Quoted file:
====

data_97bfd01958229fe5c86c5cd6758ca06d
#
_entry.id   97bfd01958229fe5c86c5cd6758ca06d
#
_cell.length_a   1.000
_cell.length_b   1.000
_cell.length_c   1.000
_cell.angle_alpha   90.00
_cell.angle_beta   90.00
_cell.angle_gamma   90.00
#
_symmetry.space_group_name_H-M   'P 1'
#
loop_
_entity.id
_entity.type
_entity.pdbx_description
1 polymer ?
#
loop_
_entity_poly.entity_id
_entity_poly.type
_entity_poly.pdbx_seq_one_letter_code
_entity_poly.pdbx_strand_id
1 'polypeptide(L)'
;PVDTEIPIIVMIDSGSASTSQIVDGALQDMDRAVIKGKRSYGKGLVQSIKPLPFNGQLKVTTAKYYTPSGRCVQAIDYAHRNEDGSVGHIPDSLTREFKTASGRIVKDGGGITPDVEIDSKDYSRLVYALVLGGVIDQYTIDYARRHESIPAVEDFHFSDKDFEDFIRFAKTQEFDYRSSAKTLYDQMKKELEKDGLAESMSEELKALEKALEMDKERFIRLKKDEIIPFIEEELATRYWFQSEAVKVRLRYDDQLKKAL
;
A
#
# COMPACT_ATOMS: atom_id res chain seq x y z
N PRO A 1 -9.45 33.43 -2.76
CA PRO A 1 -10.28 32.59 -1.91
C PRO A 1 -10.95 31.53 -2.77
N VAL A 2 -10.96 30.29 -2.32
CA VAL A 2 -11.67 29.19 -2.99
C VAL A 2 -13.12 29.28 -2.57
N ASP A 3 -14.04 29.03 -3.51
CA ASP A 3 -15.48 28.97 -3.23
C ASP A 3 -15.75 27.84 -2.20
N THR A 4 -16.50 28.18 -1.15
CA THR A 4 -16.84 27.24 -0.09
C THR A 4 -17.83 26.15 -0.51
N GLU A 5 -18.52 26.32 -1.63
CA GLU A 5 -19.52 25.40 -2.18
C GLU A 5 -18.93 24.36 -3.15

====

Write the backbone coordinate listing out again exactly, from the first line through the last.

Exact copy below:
data_97bfd01958229fe5c86c5cd6758ca06d
#
_entry.id   97bfd01958229fe5c86c5cd6758ca06d
#
_cell.length_a   1.000
_cell.length_b   1.000
_cell.length_c   1.000
_cell.angle_alpha   90.00
_cell.angle_beta   90.00
_cell.angle_gamma   90.00
#
_symmetry.space_group_name_H-M   'P 1'
#
loop_
_entity.id
_entity.type
_entity.pdbx_description
1 polymer ?
#
loop_
_entity_poly.entity_id
_entity_poly.type
_entity_poly.pdbx_seq_one_letter_code
_entity_poly.pdbx_strand_id
1 'polypeptide(L)'
;PVDTEIPIIVMIDSGSASTSQIVDGALQDMDRAVIKGKRSYGKGLVQSIKPLPFNGQLKVTTAKYYTPSGRCVQAIDYAHRNEDGSVGHIPDSLTREFKTASGRIVKDGGGITPDVEIDSKDYSRLVYALVLGGVIDQYTIDYARRHESIPAVEDFHFSDKDFEDFIRFAKTQEFDYRSSAKTLYDQMKKELEKDGLAESMSEELKALEKALEMDKERFIRLKKDEIIPFIEEELATRYWFQSEAVKVRLRYDDQLKKAL
;
A
#
# COMPACT_ATOMS: atom_id res chain seq x y z
N PRO A 1 -9.45 33.43 -2.76
CA PRO A 1 -10.28 32.59 -1.91
C PRO A 1 -10.95 31.53 -2.77
N VAL A 2 -10.96 30.29 -2.32
CA VAL A 2 -11.67 29.19 -2.99
C VAL A 2 -13.12 29.28 -2.57
N ASP A 3 -14.04 29.03 -3.51
CA ASP A 3 -15.48 28.97 -3.23
C ASP A 3 -15.75 27.84 -2.20
N THR A 4 -16.50 28.18 -1.15
CA THR A 4 -16.84 27.24 -0.09
C THR A 4 -17.83 26.15 -0.51
N GLU A 5 -18.52 26.32 -1.63
CA GLU A 5 -19.52 25.40 -2.18
C GLU A 5 -18.93 24.36 -3.15